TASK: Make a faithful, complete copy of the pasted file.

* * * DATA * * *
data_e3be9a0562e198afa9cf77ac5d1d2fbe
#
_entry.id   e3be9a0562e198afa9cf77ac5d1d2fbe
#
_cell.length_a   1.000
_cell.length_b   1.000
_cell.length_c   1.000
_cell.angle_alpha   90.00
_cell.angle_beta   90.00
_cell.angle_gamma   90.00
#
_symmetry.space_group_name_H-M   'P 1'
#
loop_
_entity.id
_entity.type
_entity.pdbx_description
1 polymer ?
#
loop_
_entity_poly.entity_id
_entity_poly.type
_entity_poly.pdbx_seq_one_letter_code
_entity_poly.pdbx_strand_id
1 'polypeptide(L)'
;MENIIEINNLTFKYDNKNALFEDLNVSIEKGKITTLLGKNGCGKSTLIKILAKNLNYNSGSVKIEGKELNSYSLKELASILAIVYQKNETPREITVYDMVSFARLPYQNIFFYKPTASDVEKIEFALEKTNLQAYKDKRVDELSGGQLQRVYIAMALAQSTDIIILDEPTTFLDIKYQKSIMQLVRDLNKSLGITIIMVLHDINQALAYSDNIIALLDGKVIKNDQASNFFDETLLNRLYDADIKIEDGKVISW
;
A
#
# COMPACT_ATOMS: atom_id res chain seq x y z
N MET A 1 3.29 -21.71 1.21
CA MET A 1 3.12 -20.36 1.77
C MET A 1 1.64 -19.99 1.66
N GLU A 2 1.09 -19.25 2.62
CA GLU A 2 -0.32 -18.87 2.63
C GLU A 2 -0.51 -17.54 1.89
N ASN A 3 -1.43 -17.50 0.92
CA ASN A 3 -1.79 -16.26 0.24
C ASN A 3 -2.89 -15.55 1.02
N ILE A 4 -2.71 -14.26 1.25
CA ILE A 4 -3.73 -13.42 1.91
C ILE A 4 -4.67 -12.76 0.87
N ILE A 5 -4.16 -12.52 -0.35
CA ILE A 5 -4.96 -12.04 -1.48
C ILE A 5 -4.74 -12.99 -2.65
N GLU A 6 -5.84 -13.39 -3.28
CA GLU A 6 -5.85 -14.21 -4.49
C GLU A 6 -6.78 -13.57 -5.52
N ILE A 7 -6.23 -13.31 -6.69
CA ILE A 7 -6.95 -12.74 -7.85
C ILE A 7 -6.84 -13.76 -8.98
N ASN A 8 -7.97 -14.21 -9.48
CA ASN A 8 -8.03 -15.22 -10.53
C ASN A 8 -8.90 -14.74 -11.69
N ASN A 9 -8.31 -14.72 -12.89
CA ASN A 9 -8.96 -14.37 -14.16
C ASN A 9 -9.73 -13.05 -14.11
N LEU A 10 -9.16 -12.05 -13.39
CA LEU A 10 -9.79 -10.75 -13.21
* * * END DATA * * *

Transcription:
data_e3be9a0562e198afa9cf77ac5d1d2fbe
#
_entry.id   e3be9a0562e198afa9cf77ac5d1d2fbe
#
_cell.length_a   1.000
_cell.length_b   1.000
_cell.length_c   1.000
_cell.angle_alpha   90.00
_cell.angle_beta   90.00
_cell.angle_gamma   90.00
#
_symmetry.space_group_name_H-M   'P 1'
#
loop_
_entity.id
_entity.type
_entity.pdbx_description
1 polymer ?
#
loop_
_entity_poly.entity_id
_entity_poly.type
_entity_poly.pdbx_seq_one_letter_code
_entity_poly.pdbx_strand_id
1 'polypeptide(L)'
;MENIIEINNLTFKYDNKNALFEDLNVSIEKGKITTLLGKNGCGKSTLIKILAKNLNYNSGSVKIEGKELNSYSLKELASILAIVYQKNETPREITVYDMVSFARLPYQNIFFYKPTASDVEKIEFALEKTNLQAYKDKRVDELSGGQLQRVYIAMALAQSTDIIILDEPTTFLDIKYQKSIMQLVRDLNKSLGITIIMVLHDINQALAYSDNIIALLDGKVIKNDQASNFFDETLLNRLYDADIKIEDGKVISW
;
A
#
# COMPACT_ATOMS: atom_id res chain seq x y z
N MET A 1 3.29 -21.71 1.21
CA MET A 1 3.12 -20.36 1.77
C MET A 1 1.64 -19.99 1.66
N GLU A 2 1.09 -19.25 2.62
CA GLU A 2 -0.32 -18.87 2.63
C GLU A 2 -0.51 -17.54 1.89
N ASN A 3 -1.43 -17.50 0.92
CA ASN A 3 -1.79 -16.26 0.24
C ASN A 3 -2.89 -15.55 1.02
N ILE A 4 -2.71 -14.26 1.25
CA ILE A 4 -3.73 -13.42 1.91
C ILE A 4 -4.67 -12.76 0.87
N ILE A 5 -4.16 -12.52 -0.35
CA ILE A 5 -4.96 -12.04 -1.48
C ILE A 5 -4.74 -12.99 -2.65
N GLU A 6 -5.84 -13.39 -3.28
CA GLU A 6 -5.85 -14.21 -4.49
C GLU A 6 -6.78 -13.57 -5.52
N ILE A 7 -6.23 -13.31 -6.69
CA ILE A 7 -6.95 -12.74 -7.85
C ILE A 7 -6.84 -13.76 -8.98
N ASN A 8 -7.97 -14.21 -9.48
CA ASN A 8 -8.03 -15.22 -10.53
C ASN A 8 -8.90 -14.74 -11.69
N ASN A 9 -8.31 -14.72 -12.89
CA ASN A 9 -8.96 -14.37 -14.16
C ASN A 9 -9.73 -13.05 -14.11
N LEU A 10 -9.16 -12.05 -13.39
CA LEU A 10 -9.79 -10.75 -13.21